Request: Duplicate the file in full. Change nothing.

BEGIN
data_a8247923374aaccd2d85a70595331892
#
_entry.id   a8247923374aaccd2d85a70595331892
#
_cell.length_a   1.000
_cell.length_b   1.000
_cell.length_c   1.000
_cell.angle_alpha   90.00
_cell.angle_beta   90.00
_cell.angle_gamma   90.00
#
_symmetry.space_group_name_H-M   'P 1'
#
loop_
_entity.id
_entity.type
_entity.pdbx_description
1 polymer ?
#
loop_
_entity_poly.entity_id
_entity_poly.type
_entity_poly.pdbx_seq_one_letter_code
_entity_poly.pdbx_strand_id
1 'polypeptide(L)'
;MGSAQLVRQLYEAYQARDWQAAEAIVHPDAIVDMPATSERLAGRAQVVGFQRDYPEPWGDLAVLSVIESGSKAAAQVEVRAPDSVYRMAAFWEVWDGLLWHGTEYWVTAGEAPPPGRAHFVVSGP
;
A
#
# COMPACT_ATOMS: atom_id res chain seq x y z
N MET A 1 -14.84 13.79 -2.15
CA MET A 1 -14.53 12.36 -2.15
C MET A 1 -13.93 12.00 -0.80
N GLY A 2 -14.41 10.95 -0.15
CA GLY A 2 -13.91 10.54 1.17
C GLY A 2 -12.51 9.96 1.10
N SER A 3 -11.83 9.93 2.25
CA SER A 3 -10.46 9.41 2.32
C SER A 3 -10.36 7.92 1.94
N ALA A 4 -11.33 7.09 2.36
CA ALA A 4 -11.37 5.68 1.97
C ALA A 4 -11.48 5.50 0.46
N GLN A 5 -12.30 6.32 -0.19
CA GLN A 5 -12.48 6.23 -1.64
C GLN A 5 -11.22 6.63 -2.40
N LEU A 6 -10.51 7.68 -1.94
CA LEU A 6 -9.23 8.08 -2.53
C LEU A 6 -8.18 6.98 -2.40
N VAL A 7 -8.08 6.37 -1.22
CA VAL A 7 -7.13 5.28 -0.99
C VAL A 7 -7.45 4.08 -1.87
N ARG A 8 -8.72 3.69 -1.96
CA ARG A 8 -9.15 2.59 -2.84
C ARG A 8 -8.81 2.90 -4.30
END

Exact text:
data_a8247923374aaccd2d85a70595331892
#
_entry.id   a8247923374aaccd2d85a70595331892
#
_cell.length_a   1.000
_cell.length_b   1.000
_cell.length_c   1.000
_cell.angle_alpha   90.00
_cell.angle_beta   90.00
_cell.angle_gamma   90.00
#
_symmetry.space_group_name_H-M   'P 1'
#
loop_
_entity.id
_entity.type
_entity.pdbx_description
1 polymer ?
#
loop_
_entity_poly.entity_id
_entity_poly.type
_entity_poly.pdbx_seq_one_letter_code
_entity_poly.pdbx_strand_id
1 'polypeptide(L)'
;MGSAQLVRQLYEAYQARDWQAAEAIVHPDAIVDMPATSERLAGRAQVVGFQRDYPEPWGDLAVLSVIESGSKAAAQVEVRAPDSVYRMAAFWEVWDGLLWHGTEYWVTAGEAPPPGRAHFVVSGP
;
A
#
# COMPACT_ATOMS: atom_id res chain seq x y z
N MET A 1 -14.84 13.79 -2.15
CA MET A 1 -14.53 12.36 -2.15
C MET A 1 -13.93 12.00 -0.80
N GLY A 2 -14.41 10.95 -0.15
CA GLY A 2 -13.91 10.54 1.17
C GLY A 2 -12.51 9.96 1.10
N SER A 3 -11.83 9.93 2.25
CA SER A 3 -10.46 9.41 2.32
C SER A 3 -10.36 7.92 1.94
N ALA A 4 -11.33 7.09 2.36
CA ALA A 4 -11.37 5.68 1.97
C ALA A 4 -11.48 5.50 0.46
N GLN A 5 -12.30 6.32 -0.19
CA GLN A 5 -12.48 6.23 -1.64
C GLN A 5 -11.22 6.63 -2.40
N LEU A 6 -10.51 7.68 -1.94
CA LEU A 6 -9.23 8.08 -2.53
C LEU A 6 -8.18 6.98 -2.40
N VAL A 7 -8.08 6.37 -1.22
CA VAL A 7 -7.13 5.28 -0.99
C VAL A 7 -7.45 4.08 -1.87
N ARG A 8 -8.72 3.69 -1.96
CA ARG A 8 -9.15 2.59 -2.84
C ARG A 8 -8.81 2.90 -4.30